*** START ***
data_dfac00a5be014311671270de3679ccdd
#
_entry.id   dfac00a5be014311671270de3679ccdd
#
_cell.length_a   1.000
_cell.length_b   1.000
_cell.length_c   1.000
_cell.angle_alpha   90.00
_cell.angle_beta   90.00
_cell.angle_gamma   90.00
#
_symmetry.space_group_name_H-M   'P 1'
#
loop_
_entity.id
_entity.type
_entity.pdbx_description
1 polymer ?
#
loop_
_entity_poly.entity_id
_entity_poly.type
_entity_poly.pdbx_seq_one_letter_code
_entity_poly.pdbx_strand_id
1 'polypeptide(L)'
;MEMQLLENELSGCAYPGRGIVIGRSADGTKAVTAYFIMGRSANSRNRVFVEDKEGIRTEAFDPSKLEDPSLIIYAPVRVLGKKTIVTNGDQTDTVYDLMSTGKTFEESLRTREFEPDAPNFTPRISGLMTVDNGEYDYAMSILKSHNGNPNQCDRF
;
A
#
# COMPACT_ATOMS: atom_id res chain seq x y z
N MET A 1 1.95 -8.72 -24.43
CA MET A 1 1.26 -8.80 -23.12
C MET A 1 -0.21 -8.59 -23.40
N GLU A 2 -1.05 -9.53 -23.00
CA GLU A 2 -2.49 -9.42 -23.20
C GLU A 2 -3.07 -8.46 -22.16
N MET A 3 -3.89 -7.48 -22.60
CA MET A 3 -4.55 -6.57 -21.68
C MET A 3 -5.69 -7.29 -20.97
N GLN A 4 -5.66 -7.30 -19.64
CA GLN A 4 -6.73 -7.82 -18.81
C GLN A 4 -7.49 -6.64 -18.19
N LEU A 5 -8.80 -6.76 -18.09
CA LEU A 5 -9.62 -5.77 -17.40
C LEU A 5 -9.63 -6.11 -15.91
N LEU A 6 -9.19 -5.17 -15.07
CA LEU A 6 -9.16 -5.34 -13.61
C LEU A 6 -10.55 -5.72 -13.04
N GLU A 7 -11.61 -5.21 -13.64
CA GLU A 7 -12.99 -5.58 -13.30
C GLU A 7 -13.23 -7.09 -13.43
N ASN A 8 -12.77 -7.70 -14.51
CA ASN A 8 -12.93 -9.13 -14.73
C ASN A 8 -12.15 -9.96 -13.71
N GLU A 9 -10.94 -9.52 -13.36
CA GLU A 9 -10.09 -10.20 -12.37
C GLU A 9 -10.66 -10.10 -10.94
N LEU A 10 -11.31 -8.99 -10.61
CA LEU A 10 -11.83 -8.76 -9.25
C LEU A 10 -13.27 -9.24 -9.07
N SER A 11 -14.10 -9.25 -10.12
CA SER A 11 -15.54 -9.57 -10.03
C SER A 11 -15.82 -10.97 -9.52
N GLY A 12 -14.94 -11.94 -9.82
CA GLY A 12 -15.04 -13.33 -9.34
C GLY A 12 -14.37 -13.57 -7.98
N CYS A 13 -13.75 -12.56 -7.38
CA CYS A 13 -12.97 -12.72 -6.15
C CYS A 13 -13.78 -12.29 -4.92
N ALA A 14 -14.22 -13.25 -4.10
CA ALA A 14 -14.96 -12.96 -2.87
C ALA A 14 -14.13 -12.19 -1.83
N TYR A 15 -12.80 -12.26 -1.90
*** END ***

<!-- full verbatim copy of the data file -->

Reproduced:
data_dfac00a5be014311671270de3679ccdd
#
_entry.id   dfac00a5be014311671270de3679ccdd
#
_cell.length_a   1.000
_cell.length_b   1.000
_cell.length_c   1.000
_cell.angle_alpha   90.00
_cell.angle_beta   90.00
_cell.angle_gamma   90.00
#
_symmetry.space_group_name_H-M   'P 1'
#
loop_
_entity.id
_entity.type
_entity.pdbx_description
1 polymer ?
#
loop_
_entity_poly.entity_id
_entity_poly.type
_entity_poly.pdbx_seq_one_letter_code
_entity_poly.pdbx_strand_id
1 'polypeptide(L)'
;MEMQLLENELSGCAYPGRGIVIGRSADGTKAVTAYFIMGRSANSRNRVFVEDKEGIRTEAFDPSKLEDPSLIIYAPVRVLGKKTIVTNGDQTDTVYDLMSTGKTFEESLRTREFEPDAPNFTPRISGLMTVDNGEYDYAMSILKSHNGNPNQCDRF
;
A
#
# COMPACT_ATOMS: atom_id res chain seq x y z
N MET A 1 1.95 -8.72 -24.43
CA MET A 1 1.26 -8.80 -23.12
C MET A 1 -0.21 -8.59 -23.40
N GLU A 2 -1.05 -9.53 -23.00
CA GLU A 2 -2.49 -9.42 -23.20
C GLU A 2 -3.07 -8.46 -22.16
N MET A 3 -3.89 -7.48 -22.60
CA MET A 3 -4.55 -6.57 -21.68
C MET A 3 -5.69 -7.29 -20.97
N GLN A 4 -5.66 -7.30 -19.64
CA GLN A 4 -6.73 -7.82 -18.81
C GLN A 4 -7.49 -6.64 -18.19
N LEU A 5 -8.80 -6.76 -18.09
CA LEU A 5 -9.62 -5.77 -17.40
C LEU A 5 -9.63 -6.11 -15.91
N LEU A 6 -9.19 -5.17 -15.07
CA LEU A 6 -9.16 -5.34 -13.61
C LEU A 6 -10.55 -5.72 -13.04
N GLU A 7 -11.61 -5.21 -13.64
CA GLU A 7 -12.99 -5.58 -13.30
C GLU A 7 -13.23 -7.09 -13.43
N ASN A 8 -12.77 -7.70 -14.51
CA ASN A 8 -12.93 -9.13 -14.73
C ASN A 8 -12.15 -9.96 -13.71
N GLU A 9 -10.94 -9.52 -13.36
CA GLU A 9 -10.09 -10.20 -12.37
C GLU A 9 -10.66 -10.10 -10.94
N LEU A 10 -11.31 -8.99 -10.61
CA LEU A 10 -11.83 -8.76 -9.25
C LEU A 10 -13.27 -9.24 -9.07
N SER A 11 -14.10 -9.25 -10.12
CA SER A 11 -15.54 -9.57 -10.03
C SER A 11 -15.82 -10.97 -9.52
N GLY A 12 -14.94 -11.94 -9.82
CA GLY A 12 -15.04 -13.33 -9.34
C GLY A 12 -14.37 -13.57 -7.98
N CYS A 13 -13.75 -12.56 -7.38
CA CYS A 13 -12.97 -12.72 -6.15
C CYS A 13 -13.78 -12.29 -4.92
N ALA A 14 -14.22 -13.25 -4.10
CA ALA A 14 -14.96 -12.96 -2.87
C ALA A 14 -14.13 -12.19 -1.83
N TYR A 15 -12.80 -12.26 -1.90